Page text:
For just over a week last month (between the 18th and 27th to be exact), Facebook’s system automatically changed the default audience for 14 million users’ posts to 'Public', even if the user had previously had the default set it to friends only or similar.
That, obviously, could lead to a range of problems – there’s a reason people choose not to share their content publicly.
To fix this, Facebook will soon alert all affected users with a notification prompt, calling on them to review their posts.
To clarify, this was not all users, but 14 million of the platform’s 1.4 billion daily active users. That likely doesn’t lessen the impact of the top line story – that Facebook has another privacy issue on its hands – but still, it does put the problem in some context. The affected users were also not from a specific region, but spread across the world.
Facebook’s Chief Privacy Officer Erin Egan explained the issue to TechCrunch:
“We recently found a bug that automatically suggested posting publicly when some people were creating their Facebook posts. We have fixed this issue and starting today we are letting everyone affected know and asking them to review any posts they made during that time. To be clear, this bug did not impact anything people had posted before – and they could still choose their audience just as they always have. We’d like to apologize for this mistake”.
If you are among the affected users, Facebook’s built a tool to help you review your content.
Essentially, Facebook’s doing all it can to rectify the situation, and they’re trying to be totally transparent about such issues. But it’s not great timing – as a quick reminder:
- In March, Facebook announced that data mining firm Cambridge Analytica had misused Facebook user data to target voters in the 2016 US Presidential Election, and potentially others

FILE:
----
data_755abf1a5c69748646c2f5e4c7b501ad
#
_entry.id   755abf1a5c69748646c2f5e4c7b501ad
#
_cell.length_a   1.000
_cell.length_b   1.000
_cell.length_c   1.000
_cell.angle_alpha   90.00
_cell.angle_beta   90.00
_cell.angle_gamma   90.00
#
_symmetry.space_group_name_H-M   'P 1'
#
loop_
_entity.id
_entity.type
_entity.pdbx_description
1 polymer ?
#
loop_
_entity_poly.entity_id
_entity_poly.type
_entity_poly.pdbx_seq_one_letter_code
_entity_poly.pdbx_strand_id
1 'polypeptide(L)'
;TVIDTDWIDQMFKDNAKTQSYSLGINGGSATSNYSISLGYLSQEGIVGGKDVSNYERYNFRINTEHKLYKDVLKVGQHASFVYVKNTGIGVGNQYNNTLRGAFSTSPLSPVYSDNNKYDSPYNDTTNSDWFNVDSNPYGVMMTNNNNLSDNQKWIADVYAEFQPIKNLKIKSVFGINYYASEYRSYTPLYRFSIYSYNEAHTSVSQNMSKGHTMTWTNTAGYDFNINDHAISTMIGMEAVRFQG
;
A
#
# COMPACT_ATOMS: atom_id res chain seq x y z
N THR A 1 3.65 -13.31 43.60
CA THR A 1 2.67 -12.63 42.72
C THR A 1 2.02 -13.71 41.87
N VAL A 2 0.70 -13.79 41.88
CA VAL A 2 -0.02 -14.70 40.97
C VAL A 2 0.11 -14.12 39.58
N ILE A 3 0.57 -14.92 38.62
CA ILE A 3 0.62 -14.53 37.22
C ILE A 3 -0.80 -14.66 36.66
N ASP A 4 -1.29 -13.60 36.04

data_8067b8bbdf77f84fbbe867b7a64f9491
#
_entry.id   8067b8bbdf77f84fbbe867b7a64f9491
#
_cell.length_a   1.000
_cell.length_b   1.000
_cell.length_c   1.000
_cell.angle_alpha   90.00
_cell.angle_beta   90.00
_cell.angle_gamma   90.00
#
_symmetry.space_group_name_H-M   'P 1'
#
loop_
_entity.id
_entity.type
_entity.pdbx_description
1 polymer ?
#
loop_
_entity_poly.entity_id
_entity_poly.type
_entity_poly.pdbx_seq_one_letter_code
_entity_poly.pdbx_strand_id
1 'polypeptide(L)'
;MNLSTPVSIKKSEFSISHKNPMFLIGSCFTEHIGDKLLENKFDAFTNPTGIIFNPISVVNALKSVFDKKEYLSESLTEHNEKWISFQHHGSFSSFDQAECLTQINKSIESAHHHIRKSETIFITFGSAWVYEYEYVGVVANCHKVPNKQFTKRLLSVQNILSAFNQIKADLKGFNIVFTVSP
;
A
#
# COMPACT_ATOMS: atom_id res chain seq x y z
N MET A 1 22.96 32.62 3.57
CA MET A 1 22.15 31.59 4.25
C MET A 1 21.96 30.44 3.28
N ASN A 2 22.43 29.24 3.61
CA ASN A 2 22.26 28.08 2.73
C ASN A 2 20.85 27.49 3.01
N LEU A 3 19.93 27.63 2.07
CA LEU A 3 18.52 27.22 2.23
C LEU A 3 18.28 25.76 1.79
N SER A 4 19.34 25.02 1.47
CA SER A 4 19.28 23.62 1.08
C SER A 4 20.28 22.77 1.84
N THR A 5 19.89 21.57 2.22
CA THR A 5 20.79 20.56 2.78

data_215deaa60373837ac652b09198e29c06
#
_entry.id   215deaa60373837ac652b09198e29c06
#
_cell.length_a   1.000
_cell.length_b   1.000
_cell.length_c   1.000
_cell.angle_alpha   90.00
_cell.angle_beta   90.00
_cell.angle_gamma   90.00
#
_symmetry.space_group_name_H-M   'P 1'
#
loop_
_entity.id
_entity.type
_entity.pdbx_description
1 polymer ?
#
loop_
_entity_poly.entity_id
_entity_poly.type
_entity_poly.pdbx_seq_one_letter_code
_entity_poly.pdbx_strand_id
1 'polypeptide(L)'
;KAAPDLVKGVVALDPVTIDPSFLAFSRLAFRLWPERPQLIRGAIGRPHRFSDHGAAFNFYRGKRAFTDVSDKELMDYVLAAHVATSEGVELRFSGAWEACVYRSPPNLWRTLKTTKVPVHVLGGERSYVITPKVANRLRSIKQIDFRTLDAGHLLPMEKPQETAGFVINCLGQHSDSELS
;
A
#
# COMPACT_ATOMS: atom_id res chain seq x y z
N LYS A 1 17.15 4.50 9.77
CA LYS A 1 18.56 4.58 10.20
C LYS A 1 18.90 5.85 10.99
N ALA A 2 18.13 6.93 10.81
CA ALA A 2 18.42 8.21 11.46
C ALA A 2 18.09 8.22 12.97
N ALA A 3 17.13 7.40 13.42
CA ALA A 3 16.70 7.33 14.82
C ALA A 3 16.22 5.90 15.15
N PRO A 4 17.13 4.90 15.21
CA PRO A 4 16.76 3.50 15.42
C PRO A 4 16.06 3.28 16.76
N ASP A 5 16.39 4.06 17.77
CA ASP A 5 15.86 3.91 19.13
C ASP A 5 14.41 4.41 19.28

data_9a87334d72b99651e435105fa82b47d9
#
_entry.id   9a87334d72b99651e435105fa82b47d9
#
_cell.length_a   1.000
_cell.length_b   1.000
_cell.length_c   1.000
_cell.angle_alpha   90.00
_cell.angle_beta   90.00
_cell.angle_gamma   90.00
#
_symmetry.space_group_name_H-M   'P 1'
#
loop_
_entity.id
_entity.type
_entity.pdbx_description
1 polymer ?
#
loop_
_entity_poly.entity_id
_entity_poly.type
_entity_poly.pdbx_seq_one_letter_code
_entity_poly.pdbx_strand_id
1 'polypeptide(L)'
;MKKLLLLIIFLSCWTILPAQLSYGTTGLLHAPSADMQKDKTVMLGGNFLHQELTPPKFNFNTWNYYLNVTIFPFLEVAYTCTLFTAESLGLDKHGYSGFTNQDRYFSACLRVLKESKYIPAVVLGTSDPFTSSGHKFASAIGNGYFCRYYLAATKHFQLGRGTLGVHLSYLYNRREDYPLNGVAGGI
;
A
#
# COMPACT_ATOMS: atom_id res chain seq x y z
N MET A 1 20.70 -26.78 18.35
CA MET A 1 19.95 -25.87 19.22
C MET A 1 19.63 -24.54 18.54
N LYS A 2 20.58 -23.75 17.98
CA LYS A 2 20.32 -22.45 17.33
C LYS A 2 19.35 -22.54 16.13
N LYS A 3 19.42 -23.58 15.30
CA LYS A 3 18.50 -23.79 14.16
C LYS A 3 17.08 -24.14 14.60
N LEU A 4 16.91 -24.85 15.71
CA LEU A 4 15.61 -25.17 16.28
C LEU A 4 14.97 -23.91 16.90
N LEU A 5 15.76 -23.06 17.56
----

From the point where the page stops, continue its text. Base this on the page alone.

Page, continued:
- Also in March, Facebook announced a review of all apps that had access to in-depth user data prior to changes to their access process (thus far, Facebook has suspended over 200 apps as part of this investigation)
- In April, Facebook suspended another data firm for conducting similar practices as Cambridge Analytica, harvesting personal data without user permission
- Also in April, Facebook CEO Mark Zuckerberg faced US Congress to address questions over privacy concerns - possibly raising even more questions
- In June, The New York Times reported that Facebook had private data-sharing arrangements with approximately 60 phone manufacturers, which were in place between 2007 and 2012. Stemming further from that, among those phone companies that had access to such insight were Chinese providers, including Huawei, which has close ties to the Chinese Government
And these are only the headline reports - there have been other, smaller concerns that have also been raised, and further questions about what Facebook data can be used for, and whether the company should be under tighter regulatory control for such measures.
As you can see, the last thing Facebook needs it yet another privacy issue – but then again, Facebook usage hasn’t started to tail off yet, and there’s no definitive indication that it will, despite these issues.
Why? Because convenience. Because everyone uses Facebook, and to stop using it would mean missing out on updates from friends and family and be left out of the loop. Sure, there are privacy issues, but your data's being tracked and uploaded everywhere, right? If you’ve got nothing to hide, why worry?
This, as we’ve noted previously, is the major issue in the Facebook data privacy debate – that people simply don’t understand what the implications of such data usage could be. So what if some company knows I like basketball? That doesn’t mean anything in itself. And that’s right, it doesn’t, but when you consider the vast amount of indicators you’re inputting into Facebook, each and every day, and the capacity Facebook has to match those behaviors against billions of other users, that’s where things get a lot more complex.
All of your little actions contribute to your digital footprint, which can be used to identify your psychological leanings and behaviors when compared against others on a wide enough scale.
In the wrong hands, that can be extremely influential, but as noted, it’s also easy to dismiss. Because we want to use Facebook, and Instagram, and Messenger, and really, every other social app and digitally connected tool which is conducting its own data tracking.
Definitely, Facebook doesn’t need another privacy issue, even one on a relatively smaller scale like this. But will it have an impact on usage? I’m yet to see anything that suggests it will, at least at this stage.